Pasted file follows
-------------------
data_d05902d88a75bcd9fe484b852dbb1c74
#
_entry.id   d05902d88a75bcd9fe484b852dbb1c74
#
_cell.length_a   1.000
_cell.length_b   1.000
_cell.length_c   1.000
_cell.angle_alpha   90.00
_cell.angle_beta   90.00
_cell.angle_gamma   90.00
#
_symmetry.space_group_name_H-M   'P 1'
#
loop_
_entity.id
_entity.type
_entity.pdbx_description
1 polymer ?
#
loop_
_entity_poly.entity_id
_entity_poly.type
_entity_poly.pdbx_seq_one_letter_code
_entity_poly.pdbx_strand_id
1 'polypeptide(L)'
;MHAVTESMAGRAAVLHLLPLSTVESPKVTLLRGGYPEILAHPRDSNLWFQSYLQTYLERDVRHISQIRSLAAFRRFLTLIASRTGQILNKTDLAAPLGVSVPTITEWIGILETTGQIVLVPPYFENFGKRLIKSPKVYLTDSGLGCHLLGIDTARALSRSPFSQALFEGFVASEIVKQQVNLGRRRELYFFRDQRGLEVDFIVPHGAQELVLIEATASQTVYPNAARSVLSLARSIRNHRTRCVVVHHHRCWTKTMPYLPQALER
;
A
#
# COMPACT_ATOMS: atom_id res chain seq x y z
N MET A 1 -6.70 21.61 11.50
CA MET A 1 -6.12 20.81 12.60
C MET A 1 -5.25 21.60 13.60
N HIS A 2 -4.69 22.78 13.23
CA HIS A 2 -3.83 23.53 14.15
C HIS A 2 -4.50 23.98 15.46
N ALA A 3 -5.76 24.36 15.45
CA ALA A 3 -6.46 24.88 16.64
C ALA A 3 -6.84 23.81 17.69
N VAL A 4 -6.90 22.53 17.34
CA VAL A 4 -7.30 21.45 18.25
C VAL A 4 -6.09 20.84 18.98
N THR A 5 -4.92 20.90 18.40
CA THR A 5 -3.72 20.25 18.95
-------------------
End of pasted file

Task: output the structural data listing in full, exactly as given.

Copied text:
data_d05902d88a75bcd9fe484b852dbb1c74
#
_entry.id   d05902d88a75bcd9fe484b852dbb1c74
#
_cell.length_a   1.000
_cell.length_b   1.000
_cell.length_c   1.000
_cell.angle_alpha   90.00
_cell.angle_beta   90.00
_cell.angle_gamma   90.00
#
_symmetry.space_group_name_H-M   'P 1'
#
loop_
_entity.id
_entity.type
_entity.pdbx_description
1 polymer ?
#
loop_
_entity_poly.entity_id
_entity_poly.type
_entity_poly.pdbx_seq_one_letter_code
_entity_poly.pdbx_strand_id
1 'polypeptide(L)'
;MHAVTESMAGRAAVLHLLPLSTVESPKVTLLRGGYPEILAHPRDSNLWFQSYLQTYLERDVRHISQIRSLAAFRRFLTLIASRTGQILNKTDLAAPLGVSVPTITEWIGILETTGQIVLVPPYFENFGKRLIKSPKVYLTDSGLGCHLLGIDTARALSRSPFSQALFEGFVASEIVKQQVNLGRRRELYFFRDQRGLEVDFIVPHGAQELVLIEATASQTVYPNAARSVLSLARSIRNHRTRCVVVHHHRCWTKTMPYLPQALER
;
A
#
# COMPACT_ATOMS: atom_id res chain seq x y z
N MET A 1 -6.70 21.61 11.50
CA MET A 1 -6.12 20.81 12.60
C MET A 1 -5.25 21.60 13.60
N HIS A 2 -4.69 22.78 13.23
CA HIS A 2 -3.83 23.53 14.15
C HIS A 2 -4.50 23.98 15.46
N ALA A 3 -5.76 24.36 15.45
CA ALA A 3 -6.46 24.88 16.64
C ALA A 3 -6.84 23.81 17.69
N VAL A 4 -6.90 22.53 17.34
CA VAL A 4 -7.30 21.45 18.25
C VAL A 4 -6.09 20.84 18.98
N THR A 5 -4.92 20.90 18.40
CA THR A 5 -3.72 20.25 18.95